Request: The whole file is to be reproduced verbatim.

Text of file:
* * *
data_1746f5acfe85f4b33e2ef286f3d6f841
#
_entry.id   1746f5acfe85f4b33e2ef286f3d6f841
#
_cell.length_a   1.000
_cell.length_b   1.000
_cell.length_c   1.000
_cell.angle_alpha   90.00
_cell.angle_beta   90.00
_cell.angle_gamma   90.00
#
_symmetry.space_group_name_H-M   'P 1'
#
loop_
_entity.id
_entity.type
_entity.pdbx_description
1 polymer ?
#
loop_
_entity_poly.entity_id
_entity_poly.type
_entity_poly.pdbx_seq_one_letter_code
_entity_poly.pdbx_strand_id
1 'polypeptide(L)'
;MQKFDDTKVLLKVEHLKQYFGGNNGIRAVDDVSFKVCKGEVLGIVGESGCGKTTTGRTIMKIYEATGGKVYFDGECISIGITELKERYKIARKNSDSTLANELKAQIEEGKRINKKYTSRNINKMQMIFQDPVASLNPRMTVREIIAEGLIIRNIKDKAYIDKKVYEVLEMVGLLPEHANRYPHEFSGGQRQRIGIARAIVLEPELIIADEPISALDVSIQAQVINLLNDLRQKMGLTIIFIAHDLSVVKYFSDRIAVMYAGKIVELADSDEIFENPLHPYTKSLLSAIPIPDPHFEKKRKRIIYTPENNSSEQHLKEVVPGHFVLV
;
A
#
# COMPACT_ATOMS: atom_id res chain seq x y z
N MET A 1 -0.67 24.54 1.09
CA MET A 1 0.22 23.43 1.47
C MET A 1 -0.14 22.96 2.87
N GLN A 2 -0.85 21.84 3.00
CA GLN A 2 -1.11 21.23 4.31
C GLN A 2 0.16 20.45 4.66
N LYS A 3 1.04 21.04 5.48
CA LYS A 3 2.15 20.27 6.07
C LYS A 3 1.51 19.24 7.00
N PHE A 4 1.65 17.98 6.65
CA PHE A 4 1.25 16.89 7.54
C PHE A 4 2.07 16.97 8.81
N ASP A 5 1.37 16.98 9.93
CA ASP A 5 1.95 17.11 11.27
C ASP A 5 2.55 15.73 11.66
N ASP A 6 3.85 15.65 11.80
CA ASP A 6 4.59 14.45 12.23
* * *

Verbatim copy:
data_1746f5acfe85f4b33e2ef286f3d6f841
#
_entry.id   1746f5acfe85f4b33e2ef286f3d6f841
#
_cell.length_a   1.000
_cell.length_b   1.000
_cell.length_c   1.000
_cell.angle_alpha   90.00
_cell.angle_beta   90.00
_cell.angle_gamma   90.00
#
_symmetry.space_group_name_H-M   'P 1'
#
loop_
_entity.id
_entity.type
_entity.pdbx_description
1 polymer ?
#
loop_
_entity_poly.entity_id
_entity_poly.type
_entity_poly.pdbx_seq_one_letter_code
_entity_poly.pdbx_strand_id
1 'polypeptide(L)'
;MQKFDDTKVLLKVEHLKQYFGGNNGIRAVDDVSFKVCKGEVLGIVGESGCGKTTTGRTIMKIYEATGGKVYFDGECISIGITELKERYKIARKNSDSTLANELKAQIEEGKRINKKYTSRNINKMQMIFQDPVASLNPRMTVREIIAEGLIIRNIKDKAYIDKKVYEVLEMVGLLPEHANRYPHEFSGGQRQRIGIARAIVLEPELIIADEPISALDVSIQAQVINLLNDLRQKMGLTIIFIAHDLSVVKYFSDRIAVMYAGKIVELADSDEIFENPLHPYTKSLLSAIPIPDPHFEKKRKRIIYTPENNSSEQHLKEVVPGHFVLV
;
A
#
# COMPACT_ATOMS: atom_id res chain seq x y z
N MET A 1 -0.67 24.54 1.09
CA MET A 1 0.22 23.43 1.47
C MET A 1 -0.14 22.96 2.87
N GLN A 2 -0.85 21.84 3.00
CA GLN A 2 -1.11 21.23 4.31
C GLN A 2 0.16 20.45 4.66
N LYS A 3 1.04 21.04 5.48
CA LYS A 3 2.15 20.27 6.07
C LYS A 3 1.51 19.24 7.00
N PHE A 4 1.65 17.98 6.65
CA PHE A 4 1.25 16.89 7.54
C PHE A 4 2.07 16.97 8.81
N ASP A 5 1.37 16.98 9.93
CA ASP A 5 1.95 17.11 11.27
C ASP A 5 2.55 15.73 11.66
N ASP A 6 3.85 15.65 11.80
CA ASP A 6 4.59 14.45 12.23